Tag: Improvement

Timeboxing: TODO List 2.0!

I recently wrote about TODO lists and how they can help with focus now that many of us are working from home. I had a former colleague on LinkedIn mention this concept of “timeboxing” (which I think many people are familiar with the general idea) and how that can improve the effectiveness of a TODO list.

Here’s the post I made on LinkedIn sharing my blog article:

And the comment that came in right away from Graeme Harvey:

Graeme Harvey - Timeboxing

This obviously got me thinking because sure, Elon Musk is a pretty smart dude, but I also have a lot of respect for Graeme and his perspective on things. So I decided I’d try something out!

TODO Lists v1.0

My original TODO lists didn’t factor in any timeboxing techniques, but they had some benefits. The engineering mind in me says this is a great opportunity to do a little bit of a pros & cons analysis, so if you didn’t think I was nerdy before… Buckle up!

Pros:

  • Generally written out in the order I want (or need) to get things done. Acts a bit like a schedule in that regard.
  • Can have big and small items on the list.
  • Making progress on small items can help build momentum.
  • Let’s me record all the things I want (or need) to get done in the day and track if I did that or not

Cons:

  • No concept of how many things are too many or too few for an entire day’s worth of activity… There’s no timeboxing!
  • No concept of relative time spent on things (If I wrote “eat breakfast” and “Write a novel”, do they each get equal amount of time?)

TODO Lists v1.1

Okay we’re not quite yet at version 2.0 for these, but I took some of the concepts Graeme was referring to and I’ve implemented them every day since he made the comment. I’ve been trying to gauge how things have been going in terms of productivity and I’m already impressed. In fact, writing this blog post is part of my TODO list with timeboxing constraints (so meta, right?).

So the changes I made were very subtle but I’ll list them below:

  • I dropped the concept of putting in order what has to get done. Much of what I’m working on right now doesn’t have true dependencies, so trying to come up with an order for things doesn’t make sense (right now).
  • Every item I write down I put a time estimate on in minutes or hours. Literally everything. Remember I said little things like “Eat breakfast” can still be a TODO item that can help you feel like there’s momentum? Right. Breakfast, 10 minutes. Lunch, 15 minutes. Everything gets a time!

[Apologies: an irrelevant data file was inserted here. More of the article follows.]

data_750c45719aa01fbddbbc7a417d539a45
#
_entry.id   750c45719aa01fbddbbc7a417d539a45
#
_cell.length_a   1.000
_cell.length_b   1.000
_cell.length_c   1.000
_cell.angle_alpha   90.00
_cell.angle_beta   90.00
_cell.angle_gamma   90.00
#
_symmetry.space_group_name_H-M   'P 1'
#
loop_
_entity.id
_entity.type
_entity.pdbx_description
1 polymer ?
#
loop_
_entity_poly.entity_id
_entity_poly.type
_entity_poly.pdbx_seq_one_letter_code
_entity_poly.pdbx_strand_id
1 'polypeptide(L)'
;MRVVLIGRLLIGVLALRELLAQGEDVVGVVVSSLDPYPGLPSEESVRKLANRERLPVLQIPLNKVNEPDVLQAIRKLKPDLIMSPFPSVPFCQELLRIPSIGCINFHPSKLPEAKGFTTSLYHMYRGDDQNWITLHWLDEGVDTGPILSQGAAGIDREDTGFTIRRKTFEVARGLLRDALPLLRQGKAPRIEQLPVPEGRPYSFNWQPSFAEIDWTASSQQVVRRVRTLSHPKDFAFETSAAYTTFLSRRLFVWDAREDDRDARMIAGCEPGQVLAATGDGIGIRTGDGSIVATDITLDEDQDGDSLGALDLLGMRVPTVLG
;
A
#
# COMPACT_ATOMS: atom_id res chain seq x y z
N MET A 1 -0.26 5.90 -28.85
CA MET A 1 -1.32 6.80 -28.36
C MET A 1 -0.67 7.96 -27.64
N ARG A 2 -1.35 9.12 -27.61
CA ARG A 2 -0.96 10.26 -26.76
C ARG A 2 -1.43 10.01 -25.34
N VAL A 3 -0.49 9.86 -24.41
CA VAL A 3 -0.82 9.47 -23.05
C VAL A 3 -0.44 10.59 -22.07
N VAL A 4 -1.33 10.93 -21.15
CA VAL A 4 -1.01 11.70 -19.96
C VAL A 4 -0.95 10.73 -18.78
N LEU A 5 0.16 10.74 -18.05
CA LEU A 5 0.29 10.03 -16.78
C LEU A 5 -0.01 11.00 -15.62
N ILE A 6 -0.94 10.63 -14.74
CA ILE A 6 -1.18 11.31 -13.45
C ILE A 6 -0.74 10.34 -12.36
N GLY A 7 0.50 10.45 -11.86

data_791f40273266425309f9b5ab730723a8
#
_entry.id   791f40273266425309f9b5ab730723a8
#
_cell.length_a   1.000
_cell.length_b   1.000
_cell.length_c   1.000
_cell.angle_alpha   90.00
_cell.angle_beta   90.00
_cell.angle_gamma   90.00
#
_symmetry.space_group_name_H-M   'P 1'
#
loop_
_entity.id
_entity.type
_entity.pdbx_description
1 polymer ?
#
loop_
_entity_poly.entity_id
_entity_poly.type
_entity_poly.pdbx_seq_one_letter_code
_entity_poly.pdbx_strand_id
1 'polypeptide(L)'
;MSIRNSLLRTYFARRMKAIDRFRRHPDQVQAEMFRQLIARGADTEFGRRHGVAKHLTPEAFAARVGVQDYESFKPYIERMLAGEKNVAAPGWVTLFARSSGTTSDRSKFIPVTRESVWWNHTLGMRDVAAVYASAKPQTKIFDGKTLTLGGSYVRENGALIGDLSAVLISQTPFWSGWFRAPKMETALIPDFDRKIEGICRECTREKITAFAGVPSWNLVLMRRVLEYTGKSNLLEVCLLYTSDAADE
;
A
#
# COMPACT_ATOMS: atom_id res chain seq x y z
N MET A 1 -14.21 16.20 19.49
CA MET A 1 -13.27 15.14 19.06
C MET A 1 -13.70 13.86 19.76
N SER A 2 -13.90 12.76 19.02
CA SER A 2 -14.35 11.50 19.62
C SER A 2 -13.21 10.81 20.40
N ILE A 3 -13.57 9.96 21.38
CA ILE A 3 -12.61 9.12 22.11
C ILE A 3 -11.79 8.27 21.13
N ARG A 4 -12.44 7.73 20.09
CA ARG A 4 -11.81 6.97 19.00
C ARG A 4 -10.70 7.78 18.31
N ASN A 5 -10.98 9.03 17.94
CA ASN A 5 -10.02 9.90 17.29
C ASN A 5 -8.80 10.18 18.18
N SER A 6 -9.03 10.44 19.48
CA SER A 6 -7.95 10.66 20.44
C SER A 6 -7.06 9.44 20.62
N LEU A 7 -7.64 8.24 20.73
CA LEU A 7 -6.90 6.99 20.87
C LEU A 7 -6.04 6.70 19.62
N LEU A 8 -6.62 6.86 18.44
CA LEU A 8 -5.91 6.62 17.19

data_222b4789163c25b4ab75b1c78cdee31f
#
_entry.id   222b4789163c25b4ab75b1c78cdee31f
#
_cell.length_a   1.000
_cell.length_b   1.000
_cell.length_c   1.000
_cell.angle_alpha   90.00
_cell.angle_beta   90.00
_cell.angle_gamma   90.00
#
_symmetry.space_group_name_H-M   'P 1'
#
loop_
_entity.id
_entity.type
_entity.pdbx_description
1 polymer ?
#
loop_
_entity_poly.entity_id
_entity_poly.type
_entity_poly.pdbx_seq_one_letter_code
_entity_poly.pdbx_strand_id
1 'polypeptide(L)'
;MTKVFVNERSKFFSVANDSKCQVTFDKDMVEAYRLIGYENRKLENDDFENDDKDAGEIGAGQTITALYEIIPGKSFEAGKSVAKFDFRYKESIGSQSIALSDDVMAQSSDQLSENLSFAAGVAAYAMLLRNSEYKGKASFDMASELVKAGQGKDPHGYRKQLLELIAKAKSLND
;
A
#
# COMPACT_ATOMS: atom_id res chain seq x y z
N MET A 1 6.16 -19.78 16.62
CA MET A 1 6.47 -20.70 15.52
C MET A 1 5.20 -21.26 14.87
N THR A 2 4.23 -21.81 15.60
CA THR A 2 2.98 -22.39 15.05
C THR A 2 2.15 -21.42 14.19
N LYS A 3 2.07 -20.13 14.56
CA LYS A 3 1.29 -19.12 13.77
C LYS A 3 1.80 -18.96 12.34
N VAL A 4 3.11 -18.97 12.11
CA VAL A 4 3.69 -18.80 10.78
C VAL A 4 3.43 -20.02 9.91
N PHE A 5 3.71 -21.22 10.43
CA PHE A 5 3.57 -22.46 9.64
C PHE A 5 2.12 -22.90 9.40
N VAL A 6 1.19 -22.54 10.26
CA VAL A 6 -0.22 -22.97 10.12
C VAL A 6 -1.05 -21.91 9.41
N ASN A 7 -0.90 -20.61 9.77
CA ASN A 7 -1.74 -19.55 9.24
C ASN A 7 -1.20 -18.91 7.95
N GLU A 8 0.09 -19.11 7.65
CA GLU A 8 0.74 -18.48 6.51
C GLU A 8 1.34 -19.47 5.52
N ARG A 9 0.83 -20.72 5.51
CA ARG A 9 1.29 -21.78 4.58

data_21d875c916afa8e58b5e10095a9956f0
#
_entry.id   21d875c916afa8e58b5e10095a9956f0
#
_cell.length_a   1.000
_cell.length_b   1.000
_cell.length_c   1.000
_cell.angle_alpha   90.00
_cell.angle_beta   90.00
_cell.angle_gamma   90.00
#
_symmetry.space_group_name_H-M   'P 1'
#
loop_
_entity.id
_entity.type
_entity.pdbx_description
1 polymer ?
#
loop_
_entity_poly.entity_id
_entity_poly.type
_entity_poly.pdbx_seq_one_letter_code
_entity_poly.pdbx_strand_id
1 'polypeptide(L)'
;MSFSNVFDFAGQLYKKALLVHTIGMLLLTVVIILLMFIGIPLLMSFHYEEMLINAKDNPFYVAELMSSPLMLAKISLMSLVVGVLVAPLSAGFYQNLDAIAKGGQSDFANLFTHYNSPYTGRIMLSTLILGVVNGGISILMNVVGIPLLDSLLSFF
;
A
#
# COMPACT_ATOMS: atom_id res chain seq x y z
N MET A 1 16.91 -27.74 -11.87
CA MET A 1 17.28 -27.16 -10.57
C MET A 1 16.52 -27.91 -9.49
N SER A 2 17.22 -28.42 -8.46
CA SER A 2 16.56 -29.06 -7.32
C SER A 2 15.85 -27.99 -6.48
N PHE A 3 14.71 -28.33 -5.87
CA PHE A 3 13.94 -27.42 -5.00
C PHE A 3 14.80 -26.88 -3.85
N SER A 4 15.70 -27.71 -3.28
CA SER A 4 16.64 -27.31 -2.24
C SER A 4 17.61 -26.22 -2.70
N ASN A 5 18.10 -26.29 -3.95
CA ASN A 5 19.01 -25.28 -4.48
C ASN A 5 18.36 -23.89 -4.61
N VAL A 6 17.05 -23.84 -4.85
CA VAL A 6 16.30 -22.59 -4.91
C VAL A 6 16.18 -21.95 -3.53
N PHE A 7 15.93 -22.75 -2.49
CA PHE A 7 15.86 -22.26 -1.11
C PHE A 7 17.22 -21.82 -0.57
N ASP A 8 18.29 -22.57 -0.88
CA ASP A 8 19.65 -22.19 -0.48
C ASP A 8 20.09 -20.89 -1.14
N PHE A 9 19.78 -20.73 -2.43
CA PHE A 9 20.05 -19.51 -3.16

• I tally up the total time my TODO list should take with timeboxing and do a gut check. I’m at least awake for 16 hours (typically people sleep like 8 hours, right?), but it’s probably closer to 18 hours. Because I’m starting off and don’t have great estimates, I’m ensuring I’m around the 12 hour mark for filling up my day.
  • I’m purposefully leaving some wiggle room in my schedule so that I can try incrementally building this out to be more accurate.

Nothing groundbreaking to implement, but what have I noticed so far?

  • Having a (relatively) small list of things I need to get done and getting to pick the next thing I want to tackle is kind of nice. A bit of flexibility is great!
  • The timeboxing really helps me make sure I’m focused on what I set out to do. 1 hour to review interview questions? Better not scroll on Instagram. 30 minutes to research a topic? Better not be on YouTube.
  • Some estimates for things are way off and some are very accurate! That’s okay though, because the following day I can adjust my estimates accordingly.
  • The overall feeling of being productive and making progress, for me at least, is even higher than it was before.

I’ve really enjoyed this small tweak and I’m hoping to get this to v2.0 status really soon ūüôā Thanks Graeme!


Staying Productive

Staying Productive

Background

I wrote a post a long while back about how I started to use Google Keep to get myself organized. Google Keep has been a go-to app for me on my phone for a long time now. I love using it to make lists of things, and I find it much more convenient than a paper notebook.